Metallic Oxynitride Thin Films by Reactive Sputtering and Related Deposition Methods: Process, Properties and Applications

by

Filipe Vaz, Nicolas Martin, Martin Fenker

DOI: 10.2174/97816080515641130101
eISBN: 978-1-60805-156-4, 2013
ISBN: 978-1-60805-157-1



Indexed in: EBSCO.

Oxynitride thin film technology is rapidly impacting a broad spectrum of applications, ranging from decorative functions (through opto...[view complete introduction]
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Gradual Evolution of the Properties in Titanium Oxynitride Thin Films

- Pp. 113-132 (20)

Jean-Marie Chappé and Nicolas Martin

Abstract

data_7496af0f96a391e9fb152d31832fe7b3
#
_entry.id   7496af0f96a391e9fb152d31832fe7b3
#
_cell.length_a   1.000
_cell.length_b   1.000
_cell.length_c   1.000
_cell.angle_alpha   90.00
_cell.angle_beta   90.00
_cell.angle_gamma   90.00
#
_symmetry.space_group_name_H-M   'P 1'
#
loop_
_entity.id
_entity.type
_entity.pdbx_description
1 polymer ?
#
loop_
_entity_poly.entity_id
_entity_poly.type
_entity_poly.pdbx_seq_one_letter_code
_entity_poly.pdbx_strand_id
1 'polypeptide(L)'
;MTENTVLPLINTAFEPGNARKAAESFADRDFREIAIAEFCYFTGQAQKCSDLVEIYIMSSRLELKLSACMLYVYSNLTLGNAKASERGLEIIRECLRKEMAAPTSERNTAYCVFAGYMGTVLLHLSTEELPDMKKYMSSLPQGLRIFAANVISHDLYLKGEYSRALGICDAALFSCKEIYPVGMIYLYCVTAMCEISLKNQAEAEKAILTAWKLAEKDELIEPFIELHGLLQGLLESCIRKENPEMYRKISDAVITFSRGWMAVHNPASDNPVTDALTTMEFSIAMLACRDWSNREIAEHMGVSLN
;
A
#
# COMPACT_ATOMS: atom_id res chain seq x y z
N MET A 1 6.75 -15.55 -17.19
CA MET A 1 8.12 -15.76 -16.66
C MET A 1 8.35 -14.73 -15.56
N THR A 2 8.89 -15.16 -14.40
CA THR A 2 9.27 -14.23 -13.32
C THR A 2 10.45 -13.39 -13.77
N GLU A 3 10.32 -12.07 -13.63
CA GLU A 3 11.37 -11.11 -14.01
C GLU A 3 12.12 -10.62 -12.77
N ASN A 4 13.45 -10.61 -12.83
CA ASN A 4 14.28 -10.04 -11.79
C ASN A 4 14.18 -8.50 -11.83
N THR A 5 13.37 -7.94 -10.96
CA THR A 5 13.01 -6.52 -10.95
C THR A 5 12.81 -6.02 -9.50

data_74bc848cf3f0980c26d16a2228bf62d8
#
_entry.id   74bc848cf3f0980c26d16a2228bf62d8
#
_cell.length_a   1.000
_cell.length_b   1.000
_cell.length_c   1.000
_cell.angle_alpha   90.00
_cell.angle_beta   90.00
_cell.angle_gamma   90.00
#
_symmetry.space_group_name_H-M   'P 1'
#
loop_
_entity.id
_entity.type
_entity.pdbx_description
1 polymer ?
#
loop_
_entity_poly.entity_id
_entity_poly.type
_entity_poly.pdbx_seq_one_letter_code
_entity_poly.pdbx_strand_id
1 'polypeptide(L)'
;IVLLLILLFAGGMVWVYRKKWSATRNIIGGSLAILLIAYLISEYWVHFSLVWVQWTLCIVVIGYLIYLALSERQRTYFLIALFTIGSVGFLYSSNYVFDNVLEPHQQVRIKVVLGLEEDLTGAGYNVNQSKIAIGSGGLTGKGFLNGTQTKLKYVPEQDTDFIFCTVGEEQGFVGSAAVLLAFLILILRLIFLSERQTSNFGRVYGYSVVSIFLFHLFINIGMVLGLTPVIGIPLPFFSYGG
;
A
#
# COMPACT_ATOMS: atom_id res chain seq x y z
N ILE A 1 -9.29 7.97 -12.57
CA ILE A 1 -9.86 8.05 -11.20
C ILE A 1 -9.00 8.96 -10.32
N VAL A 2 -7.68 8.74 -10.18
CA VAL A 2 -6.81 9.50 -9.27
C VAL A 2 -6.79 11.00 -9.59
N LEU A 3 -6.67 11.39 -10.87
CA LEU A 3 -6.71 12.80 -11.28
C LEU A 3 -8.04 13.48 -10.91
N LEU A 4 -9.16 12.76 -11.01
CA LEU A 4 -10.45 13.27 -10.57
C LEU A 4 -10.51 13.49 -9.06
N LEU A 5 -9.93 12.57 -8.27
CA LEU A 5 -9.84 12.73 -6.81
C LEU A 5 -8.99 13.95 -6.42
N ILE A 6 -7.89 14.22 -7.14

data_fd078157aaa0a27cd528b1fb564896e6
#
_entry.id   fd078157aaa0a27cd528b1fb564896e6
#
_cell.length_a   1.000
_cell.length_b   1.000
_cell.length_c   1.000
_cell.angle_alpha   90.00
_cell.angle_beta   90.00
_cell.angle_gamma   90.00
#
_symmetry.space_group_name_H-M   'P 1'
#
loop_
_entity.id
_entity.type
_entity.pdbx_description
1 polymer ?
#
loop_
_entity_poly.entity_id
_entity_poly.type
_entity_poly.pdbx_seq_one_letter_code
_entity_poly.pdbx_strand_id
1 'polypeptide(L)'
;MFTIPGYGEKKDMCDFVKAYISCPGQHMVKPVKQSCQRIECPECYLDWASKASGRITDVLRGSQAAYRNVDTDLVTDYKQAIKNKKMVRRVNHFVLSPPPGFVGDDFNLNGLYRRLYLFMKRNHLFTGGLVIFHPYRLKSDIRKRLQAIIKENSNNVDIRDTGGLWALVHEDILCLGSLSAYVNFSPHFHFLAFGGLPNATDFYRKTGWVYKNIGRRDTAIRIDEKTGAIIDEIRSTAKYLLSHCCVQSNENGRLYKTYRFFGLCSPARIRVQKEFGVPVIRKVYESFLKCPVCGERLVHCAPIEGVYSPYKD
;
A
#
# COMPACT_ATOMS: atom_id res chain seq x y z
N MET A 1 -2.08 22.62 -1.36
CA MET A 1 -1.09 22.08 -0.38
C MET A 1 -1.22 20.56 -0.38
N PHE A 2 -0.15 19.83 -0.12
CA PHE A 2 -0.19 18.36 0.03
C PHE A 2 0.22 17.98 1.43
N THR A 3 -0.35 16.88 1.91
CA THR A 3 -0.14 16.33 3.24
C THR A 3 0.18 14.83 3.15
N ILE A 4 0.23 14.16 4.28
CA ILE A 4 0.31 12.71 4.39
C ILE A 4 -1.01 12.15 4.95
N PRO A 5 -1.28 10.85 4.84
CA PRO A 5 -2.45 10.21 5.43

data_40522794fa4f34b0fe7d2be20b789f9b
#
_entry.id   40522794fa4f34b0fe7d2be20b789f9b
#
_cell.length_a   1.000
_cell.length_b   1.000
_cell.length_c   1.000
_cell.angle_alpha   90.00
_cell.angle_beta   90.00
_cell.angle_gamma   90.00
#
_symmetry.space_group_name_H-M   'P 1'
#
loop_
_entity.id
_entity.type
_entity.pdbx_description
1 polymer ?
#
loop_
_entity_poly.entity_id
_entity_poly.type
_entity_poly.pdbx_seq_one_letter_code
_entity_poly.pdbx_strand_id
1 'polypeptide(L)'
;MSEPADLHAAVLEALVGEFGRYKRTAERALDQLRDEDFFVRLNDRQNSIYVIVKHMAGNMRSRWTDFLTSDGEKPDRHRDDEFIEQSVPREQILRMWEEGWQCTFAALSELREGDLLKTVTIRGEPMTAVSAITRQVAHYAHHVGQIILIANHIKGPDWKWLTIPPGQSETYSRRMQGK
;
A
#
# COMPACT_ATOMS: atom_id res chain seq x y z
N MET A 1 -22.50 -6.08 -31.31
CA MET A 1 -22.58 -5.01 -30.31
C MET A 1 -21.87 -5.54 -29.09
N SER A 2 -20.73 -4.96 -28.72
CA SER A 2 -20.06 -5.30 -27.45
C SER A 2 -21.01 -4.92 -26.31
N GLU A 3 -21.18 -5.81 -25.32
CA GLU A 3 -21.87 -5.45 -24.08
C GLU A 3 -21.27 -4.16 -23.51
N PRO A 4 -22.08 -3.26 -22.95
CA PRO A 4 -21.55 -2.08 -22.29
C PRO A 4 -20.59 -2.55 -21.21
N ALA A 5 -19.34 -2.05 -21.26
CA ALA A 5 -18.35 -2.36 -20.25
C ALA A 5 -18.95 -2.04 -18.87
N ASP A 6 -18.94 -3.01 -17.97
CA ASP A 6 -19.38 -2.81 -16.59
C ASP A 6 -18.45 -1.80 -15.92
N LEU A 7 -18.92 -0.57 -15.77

Titanium oxynitride thin films were deposited by dc reactive magnetron sputtering. The reactive gas pulsing process, namely RGPP, was used to modify the oxygen and nitrogen concentrations in titanium oxynitride thin films TiO<sub>x</sub>N<sub>y</sub>. Nitrogen gas was constantly introduced into the sputtering process, whereas oxygen mass flow rate was periodically changed vs. time. A rectangular pulsing pattern was implemented and the duty cycle α, defined from the introduction time of oxygen, was systematically modified from 0 to 100 % of the pulsing period T maintained at 45 s. In this way, the chemical composition of TiO<sub>x</sub>N<sub>y</sub> sputter deposited coatings was tuned from pure metallic titanium nitride TiN to titanium dioxide TiO<sub>2</sub> through various metalloid concentrations, i.e., x varied from 0 to 2.0 and y inversely reduced from 1.0 to 0. Such tuneable chemical compositions led to a gradual and smooth transition of optical and electrical properties of the films. Optical transmittance in the visible range was null for oxygen contents lower than 30 at. % and was higher than 75 % for the highest oxygen contents (> 60 at. %). A progressive evolution of the transmittance was observed for intermediate oxygen contents. Similarly, electrical conductivity was close to 10<sup>5</sup> S. m<sup>-1</sup> for the lowest oxygen concentrations and dropped down to few S m<sup>-1</sup> as oxygen concentration increased. This gradual evolution from metallic to semiconducting and finally dielectric behaviours correlates well with the occurrence of f.c.c. NaCl-type phase in an amorphous TiO<sub>2</sub> matrix. This f.c.c. phase vanishes as a function of the oxygen concentration in the films leading to an amorphous structure and typical dielectric characteristics.

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